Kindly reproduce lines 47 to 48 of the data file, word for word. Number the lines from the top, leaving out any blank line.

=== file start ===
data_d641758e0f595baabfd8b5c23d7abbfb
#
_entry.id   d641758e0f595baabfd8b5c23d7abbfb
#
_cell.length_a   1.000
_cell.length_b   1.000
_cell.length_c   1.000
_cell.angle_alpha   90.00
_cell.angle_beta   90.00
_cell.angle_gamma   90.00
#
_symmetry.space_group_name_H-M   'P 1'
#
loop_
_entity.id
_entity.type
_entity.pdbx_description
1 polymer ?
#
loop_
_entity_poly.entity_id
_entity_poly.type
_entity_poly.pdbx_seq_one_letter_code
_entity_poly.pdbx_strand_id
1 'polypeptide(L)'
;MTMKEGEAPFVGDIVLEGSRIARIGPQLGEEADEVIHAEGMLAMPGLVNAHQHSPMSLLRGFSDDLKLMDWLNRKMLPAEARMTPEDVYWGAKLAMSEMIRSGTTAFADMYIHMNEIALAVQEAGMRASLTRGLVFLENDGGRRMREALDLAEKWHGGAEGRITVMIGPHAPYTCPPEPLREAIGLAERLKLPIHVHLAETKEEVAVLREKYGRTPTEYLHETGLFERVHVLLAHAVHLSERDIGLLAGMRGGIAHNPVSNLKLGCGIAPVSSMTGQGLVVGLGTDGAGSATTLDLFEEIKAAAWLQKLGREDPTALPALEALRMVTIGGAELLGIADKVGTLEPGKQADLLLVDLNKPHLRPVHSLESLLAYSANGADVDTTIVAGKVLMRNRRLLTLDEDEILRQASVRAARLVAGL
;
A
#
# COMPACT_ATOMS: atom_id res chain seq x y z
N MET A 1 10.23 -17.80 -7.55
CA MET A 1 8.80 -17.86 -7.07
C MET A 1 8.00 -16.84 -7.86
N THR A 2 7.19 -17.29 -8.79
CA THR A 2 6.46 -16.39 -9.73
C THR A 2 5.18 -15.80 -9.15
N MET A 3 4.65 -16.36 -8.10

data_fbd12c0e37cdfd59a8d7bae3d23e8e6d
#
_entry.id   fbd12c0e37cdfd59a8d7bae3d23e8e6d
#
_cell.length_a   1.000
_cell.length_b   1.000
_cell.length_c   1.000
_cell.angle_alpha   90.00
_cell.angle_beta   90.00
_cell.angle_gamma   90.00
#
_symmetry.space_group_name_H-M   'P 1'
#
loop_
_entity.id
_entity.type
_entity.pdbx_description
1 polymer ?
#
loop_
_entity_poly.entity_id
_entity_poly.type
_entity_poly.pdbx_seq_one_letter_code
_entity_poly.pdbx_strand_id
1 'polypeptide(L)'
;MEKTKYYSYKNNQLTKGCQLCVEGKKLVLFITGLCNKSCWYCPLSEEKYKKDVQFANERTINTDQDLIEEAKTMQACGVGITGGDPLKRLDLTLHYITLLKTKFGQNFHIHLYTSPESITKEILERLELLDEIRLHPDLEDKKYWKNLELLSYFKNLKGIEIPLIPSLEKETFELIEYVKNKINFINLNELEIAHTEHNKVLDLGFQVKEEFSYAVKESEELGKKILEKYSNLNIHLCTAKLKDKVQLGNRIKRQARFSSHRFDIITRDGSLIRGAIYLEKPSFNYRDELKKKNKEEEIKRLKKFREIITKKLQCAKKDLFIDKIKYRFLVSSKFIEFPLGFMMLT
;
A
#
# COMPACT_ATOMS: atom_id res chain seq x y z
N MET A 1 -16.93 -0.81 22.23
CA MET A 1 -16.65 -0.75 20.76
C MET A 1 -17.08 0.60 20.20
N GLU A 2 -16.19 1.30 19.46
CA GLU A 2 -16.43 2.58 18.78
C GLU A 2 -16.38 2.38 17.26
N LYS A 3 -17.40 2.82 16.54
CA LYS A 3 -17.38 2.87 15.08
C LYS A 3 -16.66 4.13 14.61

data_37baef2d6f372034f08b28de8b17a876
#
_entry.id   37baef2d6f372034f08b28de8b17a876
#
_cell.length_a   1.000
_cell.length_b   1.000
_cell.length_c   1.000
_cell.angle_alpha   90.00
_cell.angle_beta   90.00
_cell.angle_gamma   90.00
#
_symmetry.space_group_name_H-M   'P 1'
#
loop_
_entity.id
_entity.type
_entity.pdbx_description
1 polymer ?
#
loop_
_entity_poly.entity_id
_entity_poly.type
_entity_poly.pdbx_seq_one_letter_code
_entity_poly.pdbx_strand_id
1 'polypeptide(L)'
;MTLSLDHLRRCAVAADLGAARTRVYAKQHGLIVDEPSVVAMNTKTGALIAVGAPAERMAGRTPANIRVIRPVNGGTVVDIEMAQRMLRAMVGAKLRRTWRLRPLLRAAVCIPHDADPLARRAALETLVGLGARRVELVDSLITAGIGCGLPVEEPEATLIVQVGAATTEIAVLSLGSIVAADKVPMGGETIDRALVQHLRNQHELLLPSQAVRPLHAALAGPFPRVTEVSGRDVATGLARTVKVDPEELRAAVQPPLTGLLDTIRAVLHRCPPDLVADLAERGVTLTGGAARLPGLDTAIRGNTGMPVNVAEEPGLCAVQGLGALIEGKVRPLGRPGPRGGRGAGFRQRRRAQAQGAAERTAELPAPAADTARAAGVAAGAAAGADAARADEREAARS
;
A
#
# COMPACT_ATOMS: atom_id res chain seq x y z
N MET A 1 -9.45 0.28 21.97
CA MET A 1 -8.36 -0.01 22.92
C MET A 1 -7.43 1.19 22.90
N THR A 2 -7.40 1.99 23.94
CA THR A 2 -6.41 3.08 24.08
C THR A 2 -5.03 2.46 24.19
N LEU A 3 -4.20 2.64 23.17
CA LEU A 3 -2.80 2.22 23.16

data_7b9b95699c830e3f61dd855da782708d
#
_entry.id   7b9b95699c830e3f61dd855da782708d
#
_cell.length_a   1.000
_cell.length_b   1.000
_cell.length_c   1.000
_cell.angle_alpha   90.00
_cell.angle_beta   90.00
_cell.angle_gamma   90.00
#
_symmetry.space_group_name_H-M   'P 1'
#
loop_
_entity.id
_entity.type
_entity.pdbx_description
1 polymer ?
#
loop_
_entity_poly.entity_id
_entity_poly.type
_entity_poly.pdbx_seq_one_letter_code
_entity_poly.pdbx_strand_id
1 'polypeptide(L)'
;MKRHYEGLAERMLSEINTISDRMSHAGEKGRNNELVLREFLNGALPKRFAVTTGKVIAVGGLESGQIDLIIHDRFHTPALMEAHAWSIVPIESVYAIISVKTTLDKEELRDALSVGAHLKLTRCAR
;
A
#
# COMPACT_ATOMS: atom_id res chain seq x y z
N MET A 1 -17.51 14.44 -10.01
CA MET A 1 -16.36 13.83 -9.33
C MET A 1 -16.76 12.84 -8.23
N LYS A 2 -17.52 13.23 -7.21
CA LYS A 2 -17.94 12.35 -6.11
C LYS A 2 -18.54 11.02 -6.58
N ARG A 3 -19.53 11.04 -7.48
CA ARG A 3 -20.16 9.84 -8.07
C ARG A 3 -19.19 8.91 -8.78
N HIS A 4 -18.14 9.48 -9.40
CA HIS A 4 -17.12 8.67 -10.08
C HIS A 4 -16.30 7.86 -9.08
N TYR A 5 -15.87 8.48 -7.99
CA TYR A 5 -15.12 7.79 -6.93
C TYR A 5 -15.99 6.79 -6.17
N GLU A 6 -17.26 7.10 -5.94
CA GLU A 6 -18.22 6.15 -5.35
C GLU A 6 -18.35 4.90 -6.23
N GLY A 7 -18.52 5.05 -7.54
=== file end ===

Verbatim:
_cell.angle_gamma   90.00
#